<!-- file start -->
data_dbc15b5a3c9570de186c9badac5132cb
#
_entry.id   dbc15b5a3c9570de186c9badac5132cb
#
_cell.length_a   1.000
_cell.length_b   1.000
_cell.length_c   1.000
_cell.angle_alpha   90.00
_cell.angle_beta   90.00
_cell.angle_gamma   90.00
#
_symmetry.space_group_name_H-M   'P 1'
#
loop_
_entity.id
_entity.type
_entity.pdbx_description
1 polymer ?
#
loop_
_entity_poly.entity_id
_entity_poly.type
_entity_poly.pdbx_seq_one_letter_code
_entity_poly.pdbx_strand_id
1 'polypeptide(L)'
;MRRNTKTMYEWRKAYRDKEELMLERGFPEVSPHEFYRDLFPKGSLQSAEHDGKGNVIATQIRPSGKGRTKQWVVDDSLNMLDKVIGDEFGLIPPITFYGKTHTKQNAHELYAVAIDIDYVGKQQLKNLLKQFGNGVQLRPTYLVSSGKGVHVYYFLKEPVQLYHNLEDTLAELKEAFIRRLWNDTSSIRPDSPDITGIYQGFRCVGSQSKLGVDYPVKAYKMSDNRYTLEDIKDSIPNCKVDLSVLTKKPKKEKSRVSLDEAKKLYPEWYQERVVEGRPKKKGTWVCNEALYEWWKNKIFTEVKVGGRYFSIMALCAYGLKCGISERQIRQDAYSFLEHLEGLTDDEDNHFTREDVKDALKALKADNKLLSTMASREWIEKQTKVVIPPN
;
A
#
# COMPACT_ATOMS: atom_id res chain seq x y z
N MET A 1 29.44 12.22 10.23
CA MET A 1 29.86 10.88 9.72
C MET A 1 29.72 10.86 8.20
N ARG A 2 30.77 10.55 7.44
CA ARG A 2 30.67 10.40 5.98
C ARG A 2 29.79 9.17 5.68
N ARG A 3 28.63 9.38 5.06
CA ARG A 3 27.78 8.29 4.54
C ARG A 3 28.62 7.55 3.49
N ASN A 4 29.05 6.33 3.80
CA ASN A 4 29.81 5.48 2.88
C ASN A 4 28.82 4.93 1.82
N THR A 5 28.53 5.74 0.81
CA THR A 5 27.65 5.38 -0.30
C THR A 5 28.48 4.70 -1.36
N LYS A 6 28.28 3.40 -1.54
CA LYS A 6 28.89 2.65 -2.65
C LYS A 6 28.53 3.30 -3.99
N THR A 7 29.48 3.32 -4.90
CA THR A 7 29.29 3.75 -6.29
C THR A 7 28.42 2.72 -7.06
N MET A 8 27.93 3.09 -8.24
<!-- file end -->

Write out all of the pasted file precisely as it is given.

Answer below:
data_dbc15b5a3c9570de186c9badac5132cb
#
_entry.id   dbc15b5a3c9570de186c9badac5132cb
#
_cell.length_a   1.000
_cell.length_b   1.000
_cell.length_c   1.000
_cell.angle_alpha   90.00
_cell.angle_beta   90.00
_cell.angle_gamma   90.00
#
_symmetry.space_group_name_H-M   'P 1'
#
loop_
_entity.id
_entity.type
_entity.pdbx_description
1 polymer ?
#
loop_
_entity_poly.entity_id
_entity_poly.type
_entity_poly.pdbx_seq_one_letter_code
_entity_poly.pdbx_strand_id
1 'polypeptide(L)'
;MRRNTKTMYEWRKAYRDKEELMLERGFPEVSPHEFYRDLFPKGSLQSAEHDGKGNVIATQIRPSGKGRTKQWVVDDSLNMLDKVIGDEFGLIPPITFYGKTHTKQNAHELYAVAIDIDYVGKQQLKNLLKQFGNGVQLRPTYLVSSGKGVHVYYFLKEPVQLYHNLEDTLAELKEAFIRRLWNDTSSIRPDSPDITGIYQGFRCVGSQSKLGVDYPVKAYKMSDNRYTLEDIKDSIPNCKVDLSVLTKKPKKEKSRVSLDEAKKLYPEWYQERVVEGRPKKKGTWVCNEALYEWWKNKIFTEVKVGGRYFSIMALCAYGLKCGISERQIRQDAYSFLEHLEGLTDDEDNHFTREDVKDALKALKADNKLLSTMASREWIEKQTKVVIPPN
;
A
#
# COMPACT_ATOMS: atom_id res chain seq x y z
N MET A 1 29.44 12.22 10.23
CA MET A 1 29.86 10.88 9.72
C MET A 1 29.72 10.86 8.20
N ARG A 2 30.77 10.55 7.44
CA ARG A 2 30.67 10.40 5.98
C ARG A 2 29.79 9.17 5.68
N ARG A 3 28.63 9.38 5.06
CA ARG A 3 27.78 8.29 4.54
C ARG A 3 28.62 7.55 3.49
N ASN A 4 29.05 6.33 3.80
CA ASN A 4 29.81 5.48 2.88
C ASN A 4 28.82 4.93 1.82
N THR A 5 28.53 5.74 0.81
CA THR A 5 27.65 5.38 -0.30
C THR A 5 28.48 4.70 -1.36
N LYS A 6 28.28 3.40 -1.54
CA LYS A 6 28.89 2.65 -2.65
C LYS A 6 28.53 3.30 -3.99
N THR A 7 29.48 3.32 -4.90
CA THR A 7 29.29 3.75 -6.29
C THR A 7 28.42 2.72 -7.06
N MET A 8 27.93 3.09 -8.24